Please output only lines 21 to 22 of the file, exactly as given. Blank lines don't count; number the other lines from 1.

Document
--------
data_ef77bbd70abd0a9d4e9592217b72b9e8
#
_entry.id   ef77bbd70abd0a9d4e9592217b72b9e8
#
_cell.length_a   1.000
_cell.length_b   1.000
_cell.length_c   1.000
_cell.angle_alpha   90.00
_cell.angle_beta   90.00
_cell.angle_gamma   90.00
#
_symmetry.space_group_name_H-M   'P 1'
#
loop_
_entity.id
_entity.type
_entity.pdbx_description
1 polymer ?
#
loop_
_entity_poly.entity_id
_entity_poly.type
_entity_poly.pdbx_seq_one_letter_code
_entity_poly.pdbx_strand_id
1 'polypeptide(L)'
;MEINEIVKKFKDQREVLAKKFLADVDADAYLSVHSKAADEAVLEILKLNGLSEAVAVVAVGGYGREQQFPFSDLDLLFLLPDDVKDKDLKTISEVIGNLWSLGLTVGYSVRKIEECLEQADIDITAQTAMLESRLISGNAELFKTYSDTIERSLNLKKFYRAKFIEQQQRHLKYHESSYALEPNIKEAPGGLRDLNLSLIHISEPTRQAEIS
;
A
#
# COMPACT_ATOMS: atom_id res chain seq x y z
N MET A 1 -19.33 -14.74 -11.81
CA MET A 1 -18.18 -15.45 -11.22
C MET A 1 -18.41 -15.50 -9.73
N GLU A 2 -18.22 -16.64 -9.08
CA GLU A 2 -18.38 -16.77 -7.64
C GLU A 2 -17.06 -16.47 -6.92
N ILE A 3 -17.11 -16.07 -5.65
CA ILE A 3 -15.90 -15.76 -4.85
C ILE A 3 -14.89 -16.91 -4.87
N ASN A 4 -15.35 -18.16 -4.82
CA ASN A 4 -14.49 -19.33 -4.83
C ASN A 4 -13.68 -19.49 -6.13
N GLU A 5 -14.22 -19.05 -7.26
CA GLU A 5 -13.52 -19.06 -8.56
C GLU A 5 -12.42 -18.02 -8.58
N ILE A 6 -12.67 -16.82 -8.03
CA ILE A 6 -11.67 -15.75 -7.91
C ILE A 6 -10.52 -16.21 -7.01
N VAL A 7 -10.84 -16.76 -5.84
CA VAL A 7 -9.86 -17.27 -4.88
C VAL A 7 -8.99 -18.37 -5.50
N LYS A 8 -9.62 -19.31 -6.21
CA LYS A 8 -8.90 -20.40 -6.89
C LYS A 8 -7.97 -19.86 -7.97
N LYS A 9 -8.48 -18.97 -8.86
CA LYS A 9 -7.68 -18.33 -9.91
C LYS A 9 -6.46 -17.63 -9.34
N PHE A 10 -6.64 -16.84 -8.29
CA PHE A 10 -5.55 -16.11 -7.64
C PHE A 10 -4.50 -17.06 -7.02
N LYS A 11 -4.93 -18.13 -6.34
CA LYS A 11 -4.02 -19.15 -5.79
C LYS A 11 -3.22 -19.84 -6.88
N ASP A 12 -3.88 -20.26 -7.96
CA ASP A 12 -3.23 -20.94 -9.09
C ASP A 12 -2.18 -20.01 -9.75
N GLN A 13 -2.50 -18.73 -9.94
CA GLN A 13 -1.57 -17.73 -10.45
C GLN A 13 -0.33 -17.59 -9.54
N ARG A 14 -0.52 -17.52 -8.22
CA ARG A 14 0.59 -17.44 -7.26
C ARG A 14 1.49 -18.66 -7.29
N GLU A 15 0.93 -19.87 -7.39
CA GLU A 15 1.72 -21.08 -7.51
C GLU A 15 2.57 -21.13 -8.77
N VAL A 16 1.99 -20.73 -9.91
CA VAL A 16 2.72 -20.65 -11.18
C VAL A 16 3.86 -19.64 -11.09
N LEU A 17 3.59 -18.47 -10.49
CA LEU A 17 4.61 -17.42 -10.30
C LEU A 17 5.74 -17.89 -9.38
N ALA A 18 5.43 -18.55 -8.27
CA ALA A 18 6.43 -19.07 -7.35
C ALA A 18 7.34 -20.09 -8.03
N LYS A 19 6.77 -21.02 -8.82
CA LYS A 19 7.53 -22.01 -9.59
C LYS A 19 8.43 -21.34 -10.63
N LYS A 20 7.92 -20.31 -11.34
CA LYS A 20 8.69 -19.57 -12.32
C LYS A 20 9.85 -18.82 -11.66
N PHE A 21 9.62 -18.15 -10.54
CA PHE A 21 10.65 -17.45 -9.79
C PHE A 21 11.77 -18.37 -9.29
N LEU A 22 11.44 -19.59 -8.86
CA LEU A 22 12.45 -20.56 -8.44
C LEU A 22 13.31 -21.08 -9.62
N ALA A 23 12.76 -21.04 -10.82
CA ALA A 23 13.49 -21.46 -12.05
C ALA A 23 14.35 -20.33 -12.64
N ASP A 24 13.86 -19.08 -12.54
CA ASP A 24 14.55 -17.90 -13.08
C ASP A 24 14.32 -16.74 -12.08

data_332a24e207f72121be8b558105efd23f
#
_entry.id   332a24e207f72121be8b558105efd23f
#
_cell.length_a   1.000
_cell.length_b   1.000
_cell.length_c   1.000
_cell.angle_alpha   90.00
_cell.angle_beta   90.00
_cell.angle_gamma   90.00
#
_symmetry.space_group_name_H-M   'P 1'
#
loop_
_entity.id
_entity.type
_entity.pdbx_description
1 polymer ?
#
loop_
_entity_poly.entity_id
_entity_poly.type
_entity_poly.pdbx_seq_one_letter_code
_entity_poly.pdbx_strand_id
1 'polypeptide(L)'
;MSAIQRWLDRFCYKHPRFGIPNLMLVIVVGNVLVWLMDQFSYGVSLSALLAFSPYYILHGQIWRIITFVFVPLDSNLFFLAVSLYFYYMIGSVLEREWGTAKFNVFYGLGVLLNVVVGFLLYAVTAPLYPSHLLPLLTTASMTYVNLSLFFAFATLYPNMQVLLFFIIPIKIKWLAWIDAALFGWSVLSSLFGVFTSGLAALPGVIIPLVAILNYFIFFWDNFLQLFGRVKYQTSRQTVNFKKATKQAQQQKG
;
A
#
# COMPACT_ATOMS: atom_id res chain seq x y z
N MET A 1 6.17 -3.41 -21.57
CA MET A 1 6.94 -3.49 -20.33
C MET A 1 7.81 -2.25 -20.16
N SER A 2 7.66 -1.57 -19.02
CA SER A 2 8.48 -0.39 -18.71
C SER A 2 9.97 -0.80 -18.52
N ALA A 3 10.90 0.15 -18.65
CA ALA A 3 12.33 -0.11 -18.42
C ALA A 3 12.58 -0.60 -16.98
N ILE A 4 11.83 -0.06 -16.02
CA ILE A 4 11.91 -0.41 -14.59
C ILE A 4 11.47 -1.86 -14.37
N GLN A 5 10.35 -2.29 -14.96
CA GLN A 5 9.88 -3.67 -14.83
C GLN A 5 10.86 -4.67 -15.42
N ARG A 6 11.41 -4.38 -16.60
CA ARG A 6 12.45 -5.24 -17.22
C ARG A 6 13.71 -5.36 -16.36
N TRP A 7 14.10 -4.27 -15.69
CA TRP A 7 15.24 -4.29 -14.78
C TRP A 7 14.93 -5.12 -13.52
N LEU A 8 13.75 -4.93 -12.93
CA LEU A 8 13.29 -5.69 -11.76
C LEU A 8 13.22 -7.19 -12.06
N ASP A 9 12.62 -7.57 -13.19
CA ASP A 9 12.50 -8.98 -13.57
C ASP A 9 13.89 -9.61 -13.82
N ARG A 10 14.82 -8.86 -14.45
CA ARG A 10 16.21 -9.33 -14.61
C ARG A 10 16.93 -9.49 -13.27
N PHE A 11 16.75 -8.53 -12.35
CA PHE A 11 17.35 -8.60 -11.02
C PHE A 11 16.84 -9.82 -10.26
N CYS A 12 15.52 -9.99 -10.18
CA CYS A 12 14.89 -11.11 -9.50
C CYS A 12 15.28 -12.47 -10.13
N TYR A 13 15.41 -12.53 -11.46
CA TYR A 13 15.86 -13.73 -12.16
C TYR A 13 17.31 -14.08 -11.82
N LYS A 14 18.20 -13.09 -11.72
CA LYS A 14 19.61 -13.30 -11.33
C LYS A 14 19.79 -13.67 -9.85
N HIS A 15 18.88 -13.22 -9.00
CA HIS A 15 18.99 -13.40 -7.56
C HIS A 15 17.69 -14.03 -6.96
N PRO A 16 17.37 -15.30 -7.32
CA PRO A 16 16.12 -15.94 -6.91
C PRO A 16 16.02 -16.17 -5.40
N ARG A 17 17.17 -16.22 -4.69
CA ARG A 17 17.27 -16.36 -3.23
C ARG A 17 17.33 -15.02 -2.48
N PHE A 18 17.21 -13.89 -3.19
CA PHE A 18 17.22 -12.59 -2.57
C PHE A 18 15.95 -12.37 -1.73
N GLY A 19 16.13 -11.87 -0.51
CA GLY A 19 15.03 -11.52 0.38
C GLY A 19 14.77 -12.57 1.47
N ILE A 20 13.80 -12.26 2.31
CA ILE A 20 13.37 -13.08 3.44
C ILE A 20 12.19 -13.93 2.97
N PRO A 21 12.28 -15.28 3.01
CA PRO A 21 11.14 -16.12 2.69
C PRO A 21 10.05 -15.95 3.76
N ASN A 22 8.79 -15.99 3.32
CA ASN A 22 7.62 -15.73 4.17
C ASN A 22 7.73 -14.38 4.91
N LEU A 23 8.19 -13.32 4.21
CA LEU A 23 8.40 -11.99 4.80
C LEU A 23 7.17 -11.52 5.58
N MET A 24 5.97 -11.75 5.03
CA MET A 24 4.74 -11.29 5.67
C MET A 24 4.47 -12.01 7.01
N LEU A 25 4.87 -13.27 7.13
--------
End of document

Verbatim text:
_entity_poly.entity_id
_entity_poly.type